Onion prices which have spiked more than 200 per cent are likely to thrust the headline inflation to its highest level in more than a year, but may not goad the Reserve Bank of India (RBI) into further rate cuts.
The consumer prices probably went up by 3.8% in September (2019) from last year (2018) which is the highest since July 2018.
The surge in the staple prices may add at least 30 basis points (bps) to September's Consumer Price Index (CPI) inflation, showed a Bloomberg survey ahead of CPI numbers due later Monday.
"Consequently, we expect the spike in onion prices to contribute about 30 basis points to headline inflation," Teresa John, an economist at Nirmal Bang Equities Pvt. in Mumbai told the news agency.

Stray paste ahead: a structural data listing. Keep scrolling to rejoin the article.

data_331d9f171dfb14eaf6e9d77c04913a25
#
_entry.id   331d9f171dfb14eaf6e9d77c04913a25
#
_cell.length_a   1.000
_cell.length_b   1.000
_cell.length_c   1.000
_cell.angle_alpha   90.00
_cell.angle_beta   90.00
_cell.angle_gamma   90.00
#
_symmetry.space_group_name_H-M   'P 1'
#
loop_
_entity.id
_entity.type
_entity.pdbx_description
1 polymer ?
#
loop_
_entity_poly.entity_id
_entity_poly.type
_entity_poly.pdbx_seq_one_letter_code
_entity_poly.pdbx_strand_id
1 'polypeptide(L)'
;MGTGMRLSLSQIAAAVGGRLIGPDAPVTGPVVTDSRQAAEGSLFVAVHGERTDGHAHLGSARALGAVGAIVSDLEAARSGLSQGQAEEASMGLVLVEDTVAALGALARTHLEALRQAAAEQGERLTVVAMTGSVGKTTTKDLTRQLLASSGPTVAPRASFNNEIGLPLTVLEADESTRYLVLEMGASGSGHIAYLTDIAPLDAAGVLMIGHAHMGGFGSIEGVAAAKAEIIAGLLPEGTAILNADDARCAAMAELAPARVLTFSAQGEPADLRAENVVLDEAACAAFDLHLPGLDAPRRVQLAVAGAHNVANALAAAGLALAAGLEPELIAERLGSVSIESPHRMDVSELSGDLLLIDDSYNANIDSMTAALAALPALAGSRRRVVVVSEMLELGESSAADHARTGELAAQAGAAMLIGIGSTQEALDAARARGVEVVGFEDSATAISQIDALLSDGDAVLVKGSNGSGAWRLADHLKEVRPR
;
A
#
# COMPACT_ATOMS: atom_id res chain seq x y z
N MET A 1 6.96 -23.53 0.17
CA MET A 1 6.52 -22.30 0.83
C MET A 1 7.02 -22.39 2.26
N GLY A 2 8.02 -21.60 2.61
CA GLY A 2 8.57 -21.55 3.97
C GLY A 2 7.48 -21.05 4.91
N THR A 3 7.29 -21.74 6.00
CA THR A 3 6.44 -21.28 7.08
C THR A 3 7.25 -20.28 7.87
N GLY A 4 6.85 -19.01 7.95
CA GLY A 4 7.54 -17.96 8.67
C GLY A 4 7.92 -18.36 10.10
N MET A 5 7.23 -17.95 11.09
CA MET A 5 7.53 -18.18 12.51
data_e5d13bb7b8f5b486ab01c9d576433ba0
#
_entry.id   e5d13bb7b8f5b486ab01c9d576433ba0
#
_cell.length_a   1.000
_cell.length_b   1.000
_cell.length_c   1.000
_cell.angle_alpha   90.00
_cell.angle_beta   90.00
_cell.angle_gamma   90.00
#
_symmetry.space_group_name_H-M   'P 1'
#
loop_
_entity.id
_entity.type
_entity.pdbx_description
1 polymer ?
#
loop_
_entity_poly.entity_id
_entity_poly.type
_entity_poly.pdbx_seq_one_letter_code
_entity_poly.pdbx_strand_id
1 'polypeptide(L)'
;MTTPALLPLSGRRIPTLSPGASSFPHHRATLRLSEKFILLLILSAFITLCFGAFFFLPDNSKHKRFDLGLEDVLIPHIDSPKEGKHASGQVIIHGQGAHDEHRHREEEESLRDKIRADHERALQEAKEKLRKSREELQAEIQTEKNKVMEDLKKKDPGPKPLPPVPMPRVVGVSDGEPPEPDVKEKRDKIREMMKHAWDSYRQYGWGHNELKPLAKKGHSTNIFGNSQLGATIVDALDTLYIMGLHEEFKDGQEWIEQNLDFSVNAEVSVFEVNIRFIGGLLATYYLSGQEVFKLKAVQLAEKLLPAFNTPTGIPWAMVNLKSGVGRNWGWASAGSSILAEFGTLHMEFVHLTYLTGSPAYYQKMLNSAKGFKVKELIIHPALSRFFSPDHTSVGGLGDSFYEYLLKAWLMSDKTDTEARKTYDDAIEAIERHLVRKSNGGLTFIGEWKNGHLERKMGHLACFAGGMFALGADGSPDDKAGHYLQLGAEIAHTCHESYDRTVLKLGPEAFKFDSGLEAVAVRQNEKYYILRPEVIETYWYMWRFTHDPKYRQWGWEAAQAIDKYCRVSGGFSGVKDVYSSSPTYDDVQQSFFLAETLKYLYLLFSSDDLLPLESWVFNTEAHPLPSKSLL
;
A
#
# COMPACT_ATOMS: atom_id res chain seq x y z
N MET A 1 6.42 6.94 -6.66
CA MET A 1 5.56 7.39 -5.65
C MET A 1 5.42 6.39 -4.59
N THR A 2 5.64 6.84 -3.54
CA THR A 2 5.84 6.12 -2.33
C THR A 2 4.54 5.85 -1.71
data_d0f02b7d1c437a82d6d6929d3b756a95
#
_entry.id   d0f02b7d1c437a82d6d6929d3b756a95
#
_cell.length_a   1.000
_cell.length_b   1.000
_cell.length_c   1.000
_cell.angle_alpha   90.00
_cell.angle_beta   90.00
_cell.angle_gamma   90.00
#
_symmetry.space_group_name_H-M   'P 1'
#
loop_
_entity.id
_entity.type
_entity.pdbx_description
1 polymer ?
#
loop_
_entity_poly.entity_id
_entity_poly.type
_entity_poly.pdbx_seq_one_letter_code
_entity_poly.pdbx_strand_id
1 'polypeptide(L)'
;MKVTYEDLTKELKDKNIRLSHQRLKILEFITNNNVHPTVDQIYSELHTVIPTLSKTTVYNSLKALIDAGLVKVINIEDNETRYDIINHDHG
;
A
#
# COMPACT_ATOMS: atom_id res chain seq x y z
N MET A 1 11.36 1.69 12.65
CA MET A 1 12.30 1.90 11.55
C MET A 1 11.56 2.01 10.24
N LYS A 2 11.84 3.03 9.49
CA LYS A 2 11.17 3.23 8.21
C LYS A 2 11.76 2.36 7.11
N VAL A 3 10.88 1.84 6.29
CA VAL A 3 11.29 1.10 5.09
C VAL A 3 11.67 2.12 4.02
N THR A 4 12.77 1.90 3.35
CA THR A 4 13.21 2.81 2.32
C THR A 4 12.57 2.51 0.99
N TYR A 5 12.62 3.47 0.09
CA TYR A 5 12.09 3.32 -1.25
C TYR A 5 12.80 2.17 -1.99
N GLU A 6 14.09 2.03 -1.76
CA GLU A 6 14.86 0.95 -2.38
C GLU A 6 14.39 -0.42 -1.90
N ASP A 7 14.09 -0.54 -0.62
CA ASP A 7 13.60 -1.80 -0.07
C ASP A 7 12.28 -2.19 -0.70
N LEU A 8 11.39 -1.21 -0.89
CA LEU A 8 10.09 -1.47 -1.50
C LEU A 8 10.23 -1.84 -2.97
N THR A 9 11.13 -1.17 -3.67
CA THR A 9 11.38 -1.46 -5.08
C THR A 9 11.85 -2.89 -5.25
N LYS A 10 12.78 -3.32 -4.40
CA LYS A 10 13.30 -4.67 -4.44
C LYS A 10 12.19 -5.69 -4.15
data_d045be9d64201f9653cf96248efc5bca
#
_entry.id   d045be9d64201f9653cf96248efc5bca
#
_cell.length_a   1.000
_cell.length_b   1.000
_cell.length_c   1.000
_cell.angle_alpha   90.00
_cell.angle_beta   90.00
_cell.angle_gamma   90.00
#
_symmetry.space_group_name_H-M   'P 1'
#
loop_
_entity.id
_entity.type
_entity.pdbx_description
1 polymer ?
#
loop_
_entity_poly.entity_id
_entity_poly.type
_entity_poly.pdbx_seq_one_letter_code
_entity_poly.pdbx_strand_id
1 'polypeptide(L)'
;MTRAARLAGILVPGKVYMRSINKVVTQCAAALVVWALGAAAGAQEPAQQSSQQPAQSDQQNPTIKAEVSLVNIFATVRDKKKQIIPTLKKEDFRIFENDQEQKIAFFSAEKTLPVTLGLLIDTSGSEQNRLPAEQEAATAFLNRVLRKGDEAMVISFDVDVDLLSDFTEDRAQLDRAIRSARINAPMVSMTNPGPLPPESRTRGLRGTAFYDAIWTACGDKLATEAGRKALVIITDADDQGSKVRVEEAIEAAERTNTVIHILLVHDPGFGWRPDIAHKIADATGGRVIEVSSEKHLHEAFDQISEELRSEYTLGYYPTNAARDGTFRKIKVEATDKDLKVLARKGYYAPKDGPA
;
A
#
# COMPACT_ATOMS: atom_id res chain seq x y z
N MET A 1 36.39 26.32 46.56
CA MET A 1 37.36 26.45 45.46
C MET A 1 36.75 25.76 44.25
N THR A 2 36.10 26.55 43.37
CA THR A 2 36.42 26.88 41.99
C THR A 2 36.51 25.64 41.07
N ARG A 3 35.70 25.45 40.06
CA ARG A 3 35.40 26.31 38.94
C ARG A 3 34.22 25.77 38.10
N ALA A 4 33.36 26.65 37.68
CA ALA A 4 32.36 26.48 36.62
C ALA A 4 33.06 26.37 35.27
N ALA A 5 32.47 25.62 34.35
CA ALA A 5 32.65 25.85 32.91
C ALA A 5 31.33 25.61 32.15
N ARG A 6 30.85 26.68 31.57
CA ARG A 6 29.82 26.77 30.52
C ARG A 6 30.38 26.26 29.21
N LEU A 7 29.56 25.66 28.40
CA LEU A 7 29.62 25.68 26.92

Although the inflation has remained flat in recent months, the CPI rose marginally to 3.2% in August.
Onion which has a weightage of 0.6% in the overall inflation basket contribute nearly 10% to the vegetable basket. The RBI expects food prices to stabilise and predicts headline inflation to remain much lower than its medium-term target of 4% for the rest of the fiscal year.
Onion, as well as tomato prices, skyrocketed from Rs 7 per kg (Mumbai retail prices) in January to Rs 80 per kg in September this year owing to heavy rains which damaged crops and hindered supplies. Tomato prices too more than doubled to Rs 60-70 per kg in the past two weeks.
The steep rise in the staple's prices drove the government to impose a minimum export price (MEP) of $850 a tonne on September 15. This was followed by an export ban and imposition of stock limits. The government enforced a stockholding limit of 50 tonnes and 10 tonnes for wholesalers and retailers respectively.
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